This feature is part of the December 9 issue ofGameday Magazine,which can be found at the Lincoln Financial Field Pro Shop as well as Philadelphia-area ACME supermarkets this weekend.
As soon as Kenny Einhorn spots the rookie in the backfield, he shouts out: "Shotgun 26." The football Morse code reverberates throughout the Eagles' press box in a not-so-quiet version of whisper down the lane as public address announcer Jeff Asch relays it to the media.
The message is easily translated: Eagles are lined up in the shotgun formation with Miles Sanders stationed as the lone running back. The first play from scrimmage is underway and the real work begins for the Eagles' stats crew.
Einhorn's primary responsibility is following the ball as the lead offensive spotter. He records every play on a hand-written chart where he chronicles whether it was a pass or a run, how many yards the player gained or lost, and if there was an interception or fumble. It's a job that requires meticulous attention to detail, with eyes constantly fixated on the sideline judge.
"One of the beat writers calls me 'Shotgun Kenny' because most NFL teams are in the shotgun these days," Einhorn says. "From the opening kickoff, I'm sitting there with binoculars and the very first thing is yelling out who the kick returner is by number. I don't call out the quarterback because he doesn't really change."
The Eagles' stats crew has to be methodical and unforgiving. They get edited every Tuesday at NFL headquarters in New York City by a group of auditors who check their work using slow-motion replays and high-definition cameras. Luckily, Einhorn works with a secret fraternity of data analysts and number crunchers: Ernie DiLullo, John Cunningham, and Tony Orazi, along with their own strong tag team of two fact-checking auditors.
The tight-knit group comes from a wide array of backgrounds and experiences. Einhorn started as a public relations intern for the Eagles in 1989 and kept stats for the Voice of the Eagles Merrill Reese before leaving to run the public relations operation for the World League of American Football. He now serves as the head spotter at Eagles games and enjoys giving out free fist bumps.
"After the national anthem, I go around and give a fist bump to everyone on the crew, it's just something fun I do," Einhorn says. "I tell everyone to have a good game."
Cunningham is the former Chief of New Castle Police in Delaware who started helping out on the Eagles' gameday staff in 2000 before assuming the role of defensive spotter for the stats crew. Now he is an assistant vice president at Wilmington University and rewatches every Eagles game three times.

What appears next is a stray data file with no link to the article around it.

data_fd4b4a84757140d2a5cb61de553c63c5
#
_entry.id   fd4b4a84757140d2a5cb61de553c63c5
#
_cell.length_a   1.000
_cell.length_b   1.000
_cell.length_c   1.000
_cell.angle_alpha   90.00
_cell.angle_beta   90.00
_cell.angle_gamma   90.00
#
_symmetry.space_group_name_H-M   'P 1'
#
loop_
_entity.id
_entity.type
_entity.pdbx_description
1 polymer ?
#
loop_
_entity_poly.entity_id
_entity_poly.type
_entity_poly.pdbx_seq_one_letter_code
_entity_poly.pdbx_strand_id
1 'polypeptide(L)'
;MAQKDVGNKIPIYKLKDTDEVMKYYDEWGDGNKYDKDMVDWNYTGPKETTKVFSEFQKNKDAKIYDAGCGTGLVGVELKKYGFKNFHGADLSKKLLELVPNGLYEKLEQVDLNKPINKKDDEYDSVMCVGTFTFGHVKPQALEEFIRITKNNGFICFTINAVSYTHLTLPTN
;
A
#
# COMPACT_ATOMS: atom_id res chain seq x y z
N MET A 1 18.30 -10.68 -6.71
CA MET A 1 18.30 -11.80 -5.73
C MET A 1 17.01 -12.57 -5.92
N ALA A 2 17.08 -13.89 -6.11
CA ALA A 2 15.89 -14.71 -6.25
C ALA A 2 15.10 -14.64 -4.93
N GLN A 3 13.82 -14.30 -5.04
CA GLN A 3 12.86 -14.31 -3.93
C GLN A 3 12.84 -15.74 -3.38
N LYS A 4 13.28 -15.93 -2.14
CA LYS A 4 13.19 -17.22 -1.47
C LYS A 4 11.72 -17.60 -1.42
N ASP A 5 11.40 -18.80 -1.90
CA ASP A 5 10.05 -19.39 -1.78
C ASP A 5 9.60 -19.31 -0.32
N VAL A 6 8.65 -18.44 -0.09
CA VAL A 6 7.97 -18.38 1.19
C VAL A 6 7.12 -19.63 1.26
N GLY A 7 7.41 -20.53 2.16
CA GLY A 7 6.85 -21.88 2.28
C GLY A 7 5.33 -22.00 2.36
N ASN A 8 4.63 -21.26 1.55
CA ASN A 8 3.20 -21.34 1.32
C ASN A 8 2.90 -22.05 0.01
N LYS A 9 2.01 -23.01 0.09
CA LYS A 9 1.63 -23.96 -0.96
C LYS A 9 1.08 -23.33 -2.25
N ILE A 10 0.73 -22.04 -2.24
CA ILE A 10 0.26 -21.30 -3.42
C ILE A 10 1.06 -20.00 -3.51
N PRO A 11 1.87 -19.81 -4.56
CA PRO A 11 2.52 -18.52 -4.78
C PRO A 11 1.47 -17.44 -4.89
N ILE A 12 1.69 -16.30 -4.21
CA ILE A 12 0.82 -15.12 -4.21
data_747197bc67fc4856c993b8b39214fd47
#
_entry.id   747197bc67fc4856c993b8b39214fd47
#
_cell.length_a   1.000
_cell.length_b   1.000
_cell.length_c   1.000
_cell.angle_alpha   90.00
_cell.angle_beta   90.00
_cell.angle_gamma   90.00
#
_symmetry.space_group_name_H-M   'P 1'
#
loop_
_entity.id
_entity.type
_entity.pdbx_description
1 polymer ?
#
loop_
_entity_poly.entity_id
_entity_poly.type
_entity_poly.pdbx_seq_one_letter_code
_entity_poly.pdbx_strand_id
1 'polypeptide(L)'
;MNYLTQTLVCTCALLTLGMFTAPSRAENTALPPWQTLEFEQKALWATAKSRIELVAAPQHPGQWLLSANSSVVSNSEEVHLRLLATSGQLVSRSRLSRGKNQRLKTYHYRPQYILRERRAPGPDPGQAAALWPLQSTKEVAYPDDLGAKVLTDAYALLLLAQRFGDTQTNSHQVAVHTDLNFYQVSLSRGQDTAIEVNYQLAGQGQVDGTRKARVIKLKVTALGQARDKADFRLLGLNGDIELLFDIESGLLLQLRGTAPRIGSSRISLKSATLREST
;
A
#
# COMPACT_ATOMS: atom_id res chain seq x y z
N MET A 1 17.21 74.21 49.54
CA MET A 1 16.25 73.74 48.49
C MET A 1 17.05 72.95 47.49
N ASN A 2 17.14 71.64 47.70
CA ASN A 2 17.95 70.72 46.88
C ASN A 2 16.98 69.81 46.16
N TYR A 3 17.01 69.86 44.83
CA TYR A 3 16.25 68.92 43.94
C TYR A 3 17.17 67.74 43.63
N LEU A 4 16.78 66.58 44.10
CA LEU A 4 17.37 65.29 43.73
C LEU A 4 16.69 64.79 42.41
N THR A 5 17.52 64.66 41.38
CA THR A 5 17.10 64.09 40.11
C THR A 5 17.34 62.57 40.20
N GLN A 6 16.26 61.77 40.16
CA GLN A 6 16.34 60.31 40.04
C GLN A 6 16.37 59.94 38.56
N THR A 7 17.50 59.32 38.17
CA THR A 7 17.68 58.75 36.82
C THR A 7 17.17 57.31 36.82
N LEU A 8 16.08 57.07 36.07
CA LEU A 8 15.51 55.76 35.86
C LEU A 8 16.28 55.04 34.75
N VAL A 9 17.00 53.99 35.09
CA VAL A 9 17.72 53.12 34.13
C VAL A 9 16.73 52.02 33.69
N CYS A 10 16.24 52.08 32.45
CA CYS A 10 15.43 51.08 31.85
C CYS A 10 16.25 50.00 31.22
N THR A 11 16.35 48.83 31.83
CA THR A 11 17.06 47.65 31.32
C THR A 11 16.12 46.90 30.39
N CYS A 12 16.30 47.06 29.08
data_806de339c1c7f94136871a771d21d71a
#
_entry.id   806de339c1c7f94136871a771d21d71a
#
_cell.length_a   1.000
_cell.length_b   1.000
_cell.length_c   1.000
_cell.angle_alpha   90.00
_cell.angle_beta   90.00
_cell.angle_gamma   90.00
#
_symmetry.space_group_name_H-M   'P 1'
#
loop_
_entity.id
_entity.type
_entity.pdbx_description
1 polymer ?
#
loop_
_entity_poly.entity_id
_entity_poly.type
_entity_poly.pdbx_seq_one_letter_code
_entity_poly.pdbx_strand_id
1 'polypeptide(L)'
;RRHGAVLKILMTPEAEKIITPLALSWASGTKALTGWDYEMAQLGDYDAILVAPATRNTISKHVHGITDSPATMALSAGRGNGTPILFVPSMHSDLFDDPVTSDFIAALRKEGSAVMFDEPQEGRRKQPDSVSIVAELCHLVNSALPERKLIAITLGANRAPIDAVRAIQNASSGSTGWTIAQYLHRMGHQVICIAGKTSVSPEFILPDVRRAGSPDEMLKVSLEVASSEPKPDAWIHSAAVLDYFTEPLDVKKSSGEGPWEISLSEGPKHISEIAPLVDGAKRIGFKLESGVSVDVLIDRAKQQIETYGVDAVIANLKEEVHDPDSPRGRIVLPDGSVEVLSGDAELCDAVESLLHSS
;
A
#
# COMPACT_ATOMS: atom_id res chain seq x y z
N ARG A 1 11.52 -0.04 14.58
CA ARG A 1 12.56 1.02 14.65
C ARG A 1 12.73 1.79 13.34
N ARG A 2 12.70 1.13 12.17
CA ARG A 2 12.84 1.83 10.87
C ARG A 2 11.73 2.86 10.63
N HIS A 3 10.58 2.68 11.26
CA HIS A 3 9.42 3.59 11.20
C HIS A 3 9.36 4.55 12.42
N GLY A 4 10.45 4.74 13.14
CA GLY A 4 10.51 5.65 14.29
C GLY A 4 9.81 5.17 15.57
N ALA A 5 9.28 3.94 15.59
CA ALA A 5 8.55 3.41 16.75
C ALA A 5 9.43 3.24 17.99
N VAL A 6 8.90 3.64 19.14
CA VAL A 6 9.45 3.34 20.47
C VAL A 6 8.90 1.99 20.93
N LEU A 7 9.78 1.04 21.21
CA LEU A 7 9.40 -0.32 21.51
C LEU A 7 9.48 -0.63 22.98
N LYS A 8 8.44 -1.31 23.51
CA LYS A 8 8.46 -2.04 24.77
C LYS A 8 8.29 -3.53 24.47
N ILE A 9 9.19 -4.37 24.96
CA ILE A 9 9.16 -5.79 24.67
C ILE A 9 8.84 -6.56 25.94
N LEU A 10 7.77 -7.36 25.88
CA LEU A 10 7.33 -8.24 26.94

"I'm focused on defense, in that three seconds when something happens," Cunningham says. "Goal-line or short-yardage situations are the hardest. You have 22 guys jammed into a little area and you have to figure out which player made the tackle."
Orazi is a former high school football referee who assumes the role of backup defensive spotter. He is charged mainly with tracking quarterback hits and diagnosing penalties, while holding down a full-time job as the Eagles' vice president of financial reporting.
"I'm a numbers guy, but this was a way to feel more connected to the team and to the organization," Orazi says. "I am usually quiet, but a little more vocal when it comes time for a penalty enforcement. I know with my referee experience that I can help get it right."
DiLullo is the quarterback of the team, all of whom work on a part-time basis on gamedays because they love the Eagles. While they can't show their fandom – there is no cheering in a working press box – it is a labor of love, albeit one disguised in midnight green.
"Buddy Ryan was supposed to interview me (in 1989), but he wasn't there that day," DiLullo says. "I was interviewed by (then-defensive coordinator) Jeff Fisher and got the job as the IT manager. I remember helping Jerome Brown set up his fax machine at home."
Front Row (left to right): Travis Simmons, Joe Venditti, Jon West, John Cunningham, Joe McPeak Jr.
Back Row (left to right): Kenny Einhorn, Jeff Asch, Ernie DiLullo, Tony Orazi
Not Pictured: Bob Christianson
Six of the seven members from the Gameday Stats Crew from 2007 remain on the staff today.